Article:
Joel Feinberg was a brilliant philosopher whose work in social and moral philosophy is a legacy of excellent, even stunning achievement. Perhaps his most memorable achievement is his four-volume treatise on The Moral Limits of the Criminal Law, and perhaps the most striking jewel in this crowning achievement is his passionate and deeply insightful treatment of paternalism.1 Feinberg opposes Legal Paternalism, the doctrine that “it is always a good reason in support of a [criminal law] prohibition that it is necessary (...) to prevent harm (physical, psychological, or economic) to the actor himself.” Against this doctrine Feinberg asserts that when an agent’s sufficiently voluntary choice causes harm to herself or risk of harm to herself, this category of harm-to-self is never a good reason in support of criminal law prohibition of that type of conduct. (shrink)
Philosophers perennially debate the nature of the good for humans. Is it subjective or objective? That is to say, do the things that are intrinsically good for an agent, good for their own sakes and apart from further consequences, acquire this status only in virtue of how she happens to regard them? Or are there things that are good in themselves for an individual independently of her desires and attitudes toward them? The issue sounds recondite, but has been thought to (...) be pregnant with implications for politics as it ought to be. Plato vigorously insists that knowledge of the good is precious and the person who has it is uniquely fit to rule: "In the world of knowledge, the last thing to be perceived and only with great difficulty is the essential Form of Goodness. Once it is perceived, the conclusion must follow that, for all things, this is the cause of whatever is right and good; in the visible world it gives birth to the light and to the lord of light, while it is itself sovereign in the intelligible world and the parent of wisdom and truth. Without having had a vision of this Form no one can act with wisdom, either in his own life or in matters of state.". (shrink)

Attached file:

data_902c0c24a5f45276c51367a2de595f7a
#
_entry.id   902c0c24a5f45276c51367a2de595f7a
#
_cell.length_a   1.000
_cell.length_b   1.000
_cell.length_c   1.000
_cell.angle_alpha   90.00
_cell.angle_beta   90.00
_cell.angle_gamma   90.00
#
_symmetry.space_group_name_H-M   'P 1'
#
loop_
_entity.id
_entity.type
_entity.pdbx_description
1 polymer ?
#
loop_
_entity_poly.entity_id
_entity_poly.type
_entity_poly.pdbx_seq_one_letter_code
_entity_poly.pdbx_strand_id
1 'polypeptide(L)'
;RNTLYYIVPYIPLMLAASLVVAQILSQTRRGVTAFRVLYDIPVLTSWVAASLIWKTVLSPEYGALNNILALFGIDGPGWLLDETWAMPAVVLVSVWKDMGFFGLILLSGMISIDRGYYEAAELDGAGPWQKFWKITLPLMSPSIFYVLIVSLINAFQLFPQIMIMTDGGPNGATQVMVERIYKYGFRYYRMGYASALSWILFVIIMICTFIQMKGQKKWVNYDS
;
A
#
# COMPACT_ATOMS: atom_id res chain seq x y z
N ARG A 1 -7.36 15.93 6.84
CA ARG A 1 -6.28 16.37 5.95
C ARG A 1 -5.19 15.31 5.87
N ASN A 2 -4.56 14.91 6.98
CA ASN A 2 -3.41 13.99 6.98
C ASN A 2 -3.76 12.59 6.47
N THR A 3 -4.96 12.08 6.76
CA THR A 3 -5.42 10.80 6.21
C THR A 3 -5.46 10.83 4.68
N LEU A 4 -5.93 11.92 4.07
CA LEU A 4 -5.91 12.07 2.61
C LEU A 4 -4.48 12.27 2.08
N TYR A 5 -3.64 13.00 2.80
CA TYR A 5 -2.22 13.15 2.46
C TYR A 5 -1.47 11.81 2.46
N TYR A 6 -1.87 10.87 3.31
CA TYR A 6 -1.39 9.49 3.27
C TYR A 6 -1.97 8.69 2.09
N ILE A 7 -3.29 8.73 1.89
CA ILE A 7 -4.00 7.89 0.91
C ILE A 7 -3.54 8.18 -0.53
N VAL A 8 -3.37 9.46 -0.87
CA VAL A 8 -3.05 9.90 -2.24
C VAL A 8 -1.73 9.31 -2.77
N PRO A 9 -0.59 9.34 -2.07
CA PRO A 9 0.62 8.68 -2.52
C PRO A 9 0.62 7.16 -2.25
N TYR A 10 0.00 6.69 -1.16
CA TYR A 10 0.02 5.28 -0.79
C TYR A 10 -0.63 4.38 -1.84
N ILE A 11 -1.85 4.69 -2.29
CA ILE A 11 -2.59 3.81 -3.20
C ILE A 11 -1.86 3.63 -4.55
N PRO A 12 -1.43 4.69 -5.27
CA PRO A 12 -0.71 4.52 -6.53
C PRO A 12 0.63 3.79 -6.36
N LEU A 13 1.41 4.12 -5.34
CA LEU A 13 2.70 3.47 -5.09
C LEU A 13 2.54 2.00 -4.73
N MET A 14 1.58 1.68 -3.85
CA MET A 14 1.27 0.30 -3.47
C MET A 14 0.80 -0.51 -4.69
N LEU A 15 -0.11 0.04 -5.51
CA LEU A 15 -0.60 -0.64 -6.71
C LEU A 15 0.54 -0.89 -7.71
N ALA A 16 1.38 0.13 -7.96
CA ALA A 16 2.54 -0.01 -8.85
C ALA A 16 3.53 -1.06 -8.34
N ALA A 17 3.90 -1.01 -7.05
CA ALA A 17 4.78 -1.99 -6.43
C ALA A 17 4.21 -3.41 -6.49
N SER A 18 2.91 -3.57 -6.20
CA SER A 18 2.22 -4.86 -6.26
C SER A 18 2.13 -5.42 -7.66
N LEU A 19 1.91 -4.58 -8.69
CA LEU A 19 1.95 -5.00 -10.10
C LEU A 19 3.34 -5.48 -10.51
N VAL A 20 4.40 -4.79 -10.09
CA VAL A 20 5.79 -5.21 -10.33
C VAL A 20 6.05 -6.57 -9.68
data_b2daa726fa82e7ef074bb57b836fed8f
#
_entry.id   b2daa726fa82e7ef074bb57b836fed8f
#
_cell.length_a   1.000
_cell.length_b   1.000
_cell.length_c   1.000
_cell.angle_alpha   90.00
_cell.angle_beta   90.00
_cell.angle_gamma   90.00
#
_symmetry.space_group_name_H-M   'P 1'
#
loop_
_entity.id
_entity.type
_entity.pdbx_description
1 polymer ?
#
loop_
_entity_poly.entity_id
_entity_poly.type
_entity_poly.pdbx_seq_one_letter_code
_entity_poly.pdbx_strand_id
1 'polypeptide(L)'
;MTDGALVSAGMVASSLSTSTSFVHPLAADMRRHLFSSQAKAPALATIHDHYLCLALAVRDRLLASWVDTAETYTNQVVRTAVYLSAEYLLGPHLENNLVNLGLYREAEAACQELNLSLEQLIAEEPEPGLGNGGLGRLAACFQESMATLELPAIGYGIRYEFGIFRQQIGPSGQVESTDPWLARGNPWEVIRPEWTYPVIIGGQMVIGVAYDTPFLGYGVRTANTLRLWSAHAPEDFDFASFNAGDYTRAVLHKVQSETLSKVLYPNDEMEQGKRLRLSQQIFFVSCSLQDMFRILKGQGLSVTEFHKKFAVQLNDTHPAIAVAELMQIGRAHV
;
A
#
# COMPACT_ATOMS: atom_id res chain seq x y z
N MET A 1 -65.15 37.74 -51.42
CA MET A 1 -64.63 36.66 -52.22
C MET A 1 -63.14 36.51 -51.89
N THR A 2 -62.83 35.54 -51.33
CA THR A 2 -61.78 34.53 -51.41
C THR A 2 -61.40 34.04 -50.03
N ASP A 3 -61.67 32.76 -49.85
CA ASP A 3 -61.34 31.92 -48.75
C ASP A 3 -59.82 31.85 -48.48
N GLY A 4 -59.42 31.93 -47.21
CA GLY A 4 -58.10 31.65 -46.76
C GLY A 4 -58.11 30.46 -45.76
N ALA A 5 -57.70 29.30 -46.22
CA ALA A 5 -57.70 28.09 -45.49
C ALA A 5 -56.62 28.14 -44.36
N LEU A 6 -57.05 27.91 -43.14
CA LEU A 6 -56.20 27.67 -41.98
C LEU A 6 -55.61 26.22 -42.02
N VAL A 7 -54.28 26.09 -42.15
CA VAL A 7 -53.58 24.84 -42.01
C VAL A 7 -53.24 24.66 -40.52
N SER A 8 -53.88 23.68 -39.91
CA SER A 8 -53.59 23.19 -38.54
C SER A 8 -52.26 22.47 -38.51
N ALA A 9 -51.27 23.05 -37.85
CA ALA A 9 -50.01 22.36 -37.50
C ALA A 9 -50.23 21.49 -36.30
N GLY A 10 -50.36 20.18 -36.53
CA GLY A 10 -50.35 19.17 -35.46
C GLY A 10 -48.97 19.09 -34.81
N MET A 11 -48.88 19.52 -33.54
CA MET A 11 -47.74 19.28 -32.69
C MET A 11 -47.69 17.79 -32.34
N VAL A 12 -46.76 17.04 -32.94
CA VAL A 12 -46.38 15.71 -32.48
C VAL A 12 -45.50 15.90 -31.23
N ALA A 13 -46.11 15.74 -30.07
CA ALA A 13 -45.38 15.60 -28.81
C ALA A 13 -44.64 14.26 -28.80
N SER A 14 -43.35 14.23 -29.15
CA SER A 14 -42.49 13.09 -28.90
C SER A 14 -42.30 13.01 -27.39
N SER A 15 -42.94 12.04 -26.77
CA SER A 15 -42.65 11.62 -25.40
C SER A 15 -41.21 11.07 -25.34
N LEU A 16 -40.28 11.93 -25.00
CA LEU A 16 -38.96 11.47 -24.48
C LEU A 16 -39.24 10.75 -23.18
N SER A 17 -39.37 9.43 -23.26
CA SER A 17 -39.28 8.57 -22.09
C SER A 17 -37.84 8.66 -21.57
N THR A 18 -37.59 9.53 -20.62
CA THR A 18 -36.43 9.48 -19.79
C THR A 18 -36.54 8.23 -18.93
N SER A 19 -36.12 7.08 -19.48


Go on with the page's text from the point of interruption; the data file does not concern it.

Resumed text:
This essay surveys varieties of the luck egalitarian project in an exploratory spirit, seeking to identify lines of thought that are worth developing further and that might ultimately prove morally acceptable. I do not attend directly to the critics and assess their concerns; I have done that in other essays. 7 I do seek to identify some large fault lines, divisions in ways of approaching the task of constructing a theory of justice or of conceiving its substance. These are controversial (...) in the sense that in the present state of discussion it is unclear how best to view them or to which side it is better to scramble. But in the end of course I’m not a moral geographer and map-maker, just an involved spectator/tourist offering yet another view of the cathedral. (shrink)
Should government be neutral "on the question of the good life, or of what gives value to life"?1 Some political theorists propose that governmental neutrality is a core commitment of any liberalism worth the name and a requirement of justice. For them, neutrality is the appropriate generalization of the ideal of religious tolerance. The state should be neutral in matters of religion, and neutral also in all controversies concerning the nature of the good or the ways in which it is (...) valuable and worthwhile to live. (shrink)